The problem with this film is Denzel Washington himself. According to Lauren Chval of Redeye (whose article was printed not once but twice in the Rochester Democrat & Chronicle), author August Wilson insisted that a black man direct because he could bring "cultural literacy" to the film. Fair enough; the problem is that Washington did a lousy job of it. Washington also worked with Wilson on adapting the script to the film; he did a lousy job of that too. Based on this movie, Washington should stick to acting because here he is in sore need of direction as an actor, of a good script adapter, and of a good director who knows how to take a camera and turn a stage play into a MOVING picture.
For the first 30 minutes, Washington does practically all the talking, non-stop, as if on a verbal treadmill. I began saying to myself, "Will you shut up? Shut Up! SHUT UP!!!!" In all honesty, I walked out after the first half-hour. I know how the story develops; I just refused to endure the torture of getting there.
This is a potentially good story extremely poorly told. First of all, the pace of the dialogue reminds me of a poor college or high school production in which you can count "1-2-3" between each exchange of dialogue, meaning there is no flow or rhythm to the dialogue. I sat there saying, "Who directed this film! Who edited it!"
Second, the film is visually boring. Most scenes are filmed with a camera on a tripod, and the room in which they're taking place (living room, bedroom, tavern, car, etc.) are stage-sets. The camera is still, and people act in front of it as if they're on a stage--or in a TV sitcom or detective show. The camera rarely MOVES. This is a MOVIE; is not the camera supposed to MOVE?
Third, I can't believe awards are being given to the director and to Casey Affleck. Affleck has a purely one-dimensional role except when he punches people in the face--they look like "set-up scenes" as the director says, "OK, now go into a sudden rage." His acting grew tiring very fast. (No, I don't care about rumors of his off-screen behavior in evaluating his performance anymore than I cared that Judy Garland was addicted to booze or pills.)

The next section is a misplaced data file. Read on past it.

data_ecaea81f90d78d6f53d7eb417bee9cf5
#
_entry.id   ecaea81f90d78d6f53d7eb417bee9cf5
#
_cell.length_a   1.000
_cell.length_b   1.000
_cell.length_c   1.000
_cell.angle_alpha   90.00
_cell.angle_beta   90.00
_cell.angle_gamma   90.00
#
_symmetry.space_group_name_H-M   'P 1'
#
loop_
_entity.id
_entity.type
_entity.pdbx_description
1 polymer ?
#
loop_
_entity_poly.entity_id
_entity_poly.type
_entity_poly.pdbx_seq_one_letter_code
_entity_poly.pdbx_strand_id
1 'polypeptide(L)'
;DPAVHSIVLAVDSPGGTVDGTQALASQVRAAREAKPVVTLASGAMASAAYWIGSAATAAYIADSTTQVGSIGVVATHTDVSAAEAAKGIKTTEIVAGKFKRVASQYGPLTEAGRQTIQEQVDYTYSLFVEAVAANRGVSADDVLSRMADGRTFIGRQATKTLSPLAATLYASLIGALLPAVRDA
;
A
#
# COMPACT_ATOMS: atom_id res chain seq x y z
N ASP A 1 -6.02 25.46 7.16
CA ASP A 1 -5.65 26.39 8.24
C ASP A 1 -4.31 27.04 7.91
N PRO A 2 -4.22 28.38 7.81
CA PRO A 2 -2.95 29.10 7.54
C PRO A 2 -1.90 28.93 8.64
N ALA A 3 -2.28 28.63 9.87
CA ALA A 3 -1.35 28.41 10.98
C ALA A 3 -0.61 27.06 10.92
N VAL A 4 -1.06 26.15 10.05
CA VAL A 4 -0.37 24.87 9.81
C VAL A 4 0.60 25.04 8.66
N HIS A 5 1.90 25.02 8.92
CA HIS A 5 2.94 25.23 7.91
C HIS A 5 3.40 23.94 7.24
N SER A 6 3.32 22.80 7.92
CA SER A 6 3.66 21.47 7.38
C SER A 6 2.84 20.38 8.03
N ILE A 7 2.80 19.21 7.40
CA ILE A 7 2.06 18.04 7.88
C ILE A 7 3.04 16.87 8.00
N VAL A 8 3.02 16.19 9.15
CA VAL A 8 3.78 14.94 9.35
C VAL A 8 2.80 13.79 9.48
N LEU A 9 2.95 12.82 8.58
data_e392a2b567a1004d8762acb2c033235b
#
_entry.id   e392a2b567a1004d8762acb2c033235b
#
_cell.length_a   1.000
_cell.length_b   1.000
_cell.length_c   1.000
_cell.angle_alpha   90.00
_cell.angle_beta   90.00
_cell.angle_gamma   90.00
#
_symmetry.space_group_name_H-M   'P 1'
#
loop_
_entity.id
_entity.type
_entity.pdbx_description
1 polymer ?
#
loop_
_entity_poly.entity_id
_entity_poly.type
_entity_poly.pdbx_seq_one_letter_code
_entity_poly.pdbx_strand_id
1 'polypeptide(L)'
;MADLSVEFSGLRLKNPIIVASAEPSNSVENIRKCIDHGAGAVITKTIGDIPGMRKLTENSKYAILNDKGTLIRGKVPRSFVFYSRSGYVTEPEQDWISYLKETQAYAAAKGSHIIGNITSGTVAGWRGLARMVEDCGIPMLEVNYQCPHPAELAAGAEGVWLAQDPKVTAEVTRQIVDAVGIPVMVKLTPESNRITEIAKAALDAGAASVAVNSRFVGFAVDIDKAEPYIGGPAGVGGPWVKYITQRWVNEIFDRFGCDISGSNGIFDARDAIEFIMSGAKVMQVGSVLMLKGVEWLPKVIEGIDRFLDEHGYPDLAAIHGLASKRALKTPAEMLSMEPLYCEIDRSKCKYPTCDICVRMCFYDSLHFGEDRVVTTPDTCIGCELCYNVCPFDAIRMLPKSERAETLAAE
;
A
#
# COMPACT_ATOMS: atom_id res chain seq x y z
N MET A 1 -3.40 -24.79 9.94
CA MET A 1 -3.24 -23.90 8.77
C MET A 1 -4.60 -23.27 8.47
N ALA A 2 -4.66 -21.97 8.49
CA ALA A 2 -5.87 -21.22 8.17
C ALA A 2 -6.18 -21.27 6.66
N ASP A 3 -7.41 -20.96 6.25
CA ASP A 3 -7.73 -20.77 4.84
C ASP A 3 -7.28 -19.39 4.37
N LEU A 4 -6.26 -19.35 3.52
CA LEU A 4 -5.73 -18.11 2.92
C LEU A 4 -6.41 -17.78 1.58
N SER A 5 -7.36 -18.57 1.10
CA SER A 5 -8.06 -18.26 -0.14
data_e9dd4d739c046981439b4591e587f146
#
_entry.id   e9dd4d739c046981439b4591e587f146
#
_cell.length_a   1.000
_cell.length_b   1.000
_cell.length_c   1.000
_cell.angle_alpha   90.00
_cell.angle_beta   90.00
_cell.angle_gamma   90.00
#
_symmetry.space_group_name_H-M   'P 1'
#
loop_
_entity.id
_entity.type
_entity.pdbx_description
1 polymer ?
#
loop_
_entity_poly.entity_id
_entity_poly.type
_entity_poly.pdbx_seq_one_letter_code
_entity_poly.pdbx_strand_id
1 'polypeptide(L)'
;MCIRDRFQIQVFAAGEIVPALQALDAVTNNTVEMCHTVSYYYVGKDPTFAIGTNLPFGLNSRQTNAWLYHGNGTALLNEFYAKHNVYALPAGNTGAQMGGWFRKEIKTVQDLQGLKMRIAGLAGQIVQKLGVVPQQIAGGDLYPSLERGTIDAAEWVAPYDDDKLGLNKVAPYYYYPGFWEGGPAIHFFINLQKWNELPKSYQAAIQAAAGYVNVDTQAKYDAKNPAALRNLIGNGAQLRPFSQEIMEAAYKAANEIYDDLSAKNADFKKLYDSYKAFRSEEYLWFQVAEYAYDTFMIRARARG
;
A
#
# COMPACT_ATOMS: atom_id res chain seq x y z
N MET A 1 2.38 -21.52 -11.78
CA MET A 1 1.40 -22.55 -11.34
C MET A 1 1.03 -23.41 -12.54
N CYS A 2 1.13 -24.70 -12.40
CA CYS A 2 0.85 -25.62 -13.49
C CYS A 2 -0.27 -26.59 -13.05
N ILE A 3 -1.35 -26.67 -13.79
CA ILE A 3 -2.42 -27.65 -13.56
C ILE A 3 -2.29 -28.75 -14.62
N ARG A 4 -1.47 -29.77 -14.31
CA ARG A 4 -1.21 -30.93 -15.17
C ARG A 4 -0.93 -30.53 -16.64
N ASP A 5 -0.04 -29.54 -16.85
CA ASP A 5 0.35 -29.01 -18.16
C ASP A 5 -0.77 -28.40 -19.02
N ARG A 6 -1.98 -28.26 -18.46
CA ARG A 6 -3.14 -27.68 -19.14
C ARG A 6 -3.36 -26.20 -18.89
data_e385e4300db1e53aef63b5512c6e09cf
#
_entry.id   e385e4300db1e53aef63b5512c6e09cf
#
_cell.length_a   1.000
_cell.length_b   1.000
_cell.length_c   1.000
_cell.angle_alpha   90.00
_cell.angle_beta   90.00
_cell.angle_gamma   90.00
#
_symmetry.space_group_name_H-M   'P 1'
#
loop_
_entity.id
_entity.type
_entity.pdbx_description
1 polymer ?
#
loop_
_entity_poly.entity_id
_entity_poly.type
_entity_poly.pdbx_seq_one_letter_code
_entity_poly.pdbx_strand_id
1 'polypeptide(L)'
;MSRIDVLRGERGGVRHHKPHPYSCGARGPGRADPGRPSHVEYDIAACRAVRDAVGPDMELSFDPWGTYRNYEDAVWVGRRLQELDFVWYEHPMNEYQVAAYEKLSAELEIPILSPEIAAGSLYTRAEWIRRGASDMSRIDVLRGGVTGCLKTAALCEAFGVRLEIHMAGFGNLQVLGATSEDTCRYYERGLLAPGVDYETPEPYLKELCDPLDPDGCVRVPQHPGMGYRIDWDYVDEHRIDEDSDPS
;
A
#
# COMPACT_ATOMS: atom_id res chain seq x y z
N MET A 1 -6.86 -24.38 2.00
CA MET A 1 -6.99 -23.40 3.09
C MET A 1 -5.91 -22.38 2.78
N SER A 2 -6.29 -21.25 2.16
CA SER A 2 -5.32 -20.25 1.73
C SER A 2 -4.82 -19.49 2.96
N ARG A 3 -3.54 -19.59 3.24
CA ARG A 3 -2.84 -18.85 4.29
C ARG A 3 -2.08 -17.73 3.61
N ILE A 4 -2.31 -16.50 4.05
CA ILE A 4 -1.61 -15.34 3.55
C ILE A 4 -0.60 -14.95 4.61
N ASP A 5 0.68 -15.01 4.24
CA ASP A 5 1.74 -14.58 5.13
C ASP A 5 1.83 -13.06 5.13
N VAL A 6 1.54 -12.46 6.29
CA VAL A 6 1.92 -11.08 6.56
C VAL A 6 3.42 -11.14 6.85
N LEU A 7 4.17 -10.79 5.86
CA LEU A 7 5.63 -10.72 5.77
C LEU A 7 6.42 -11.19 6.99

I would have walked out, but I wanted to see the ending, based on the spoilers I've read in several reviews.
What a contrast this movie is to "Moonlight". There the dialogue flows beautifully and is written stunningly. The camera work is amazing; it won't win any awards for cinematography, but it should--not a single shot is of a sunrise, moon rise, vast vistas, etc., but, seen on a big screen with excellent surround stereo, every scene is composed to perfect effect--as expertly done as Hitchcock used to compose every corner of the screen. And the acting is stunning. Night and day, the two films-- really, a mini-course is superb film making vs. inferior film making.
One last comment: people shouldn't review films unless seen on the BIG screen, not on Iphones, Ipads, DVDs at home--in those formats all you get is plot. Only on the big screen do you get cinematography, which is part of going to the movies (vs. watching TV), after all.
I saw this on a big screen in 2016, when a "moving picture" means the camera moves. Most of the time the camera sat still and the cast acted in front of it as if on a stage. Boring!
Second, the director is the lead actor. "Actor" in quotes: you see everything he has to offer in the first 10 seconds.
Third, the paintings are by the director. At times it's as if we're being shown a gallery of his paintings, which, as the actor in the film who "creates" them says, "Colorful, but amateur." Amateur indeed.
Fourth, the pacing of the film at times felt like watching paint try--and in some scenes that about what we did--watch the paint dry.
Fifth, the music becomes insipid, like something from "Peyton Place" with Lana Turner.
Lastly, I don't think this is a spoiler; it's a comment on the lead character, not the plot. The lead character is a violent thug; that's who he is; and, when he has to encounter his own crises, he's an empty and helpless as he is toward others. As a result, I had absolutely no sympathy toward him; I felt detached.
I was tempted to walk out after 30 minutes, and again after 60. The night fresh air would be have far more worthwhile.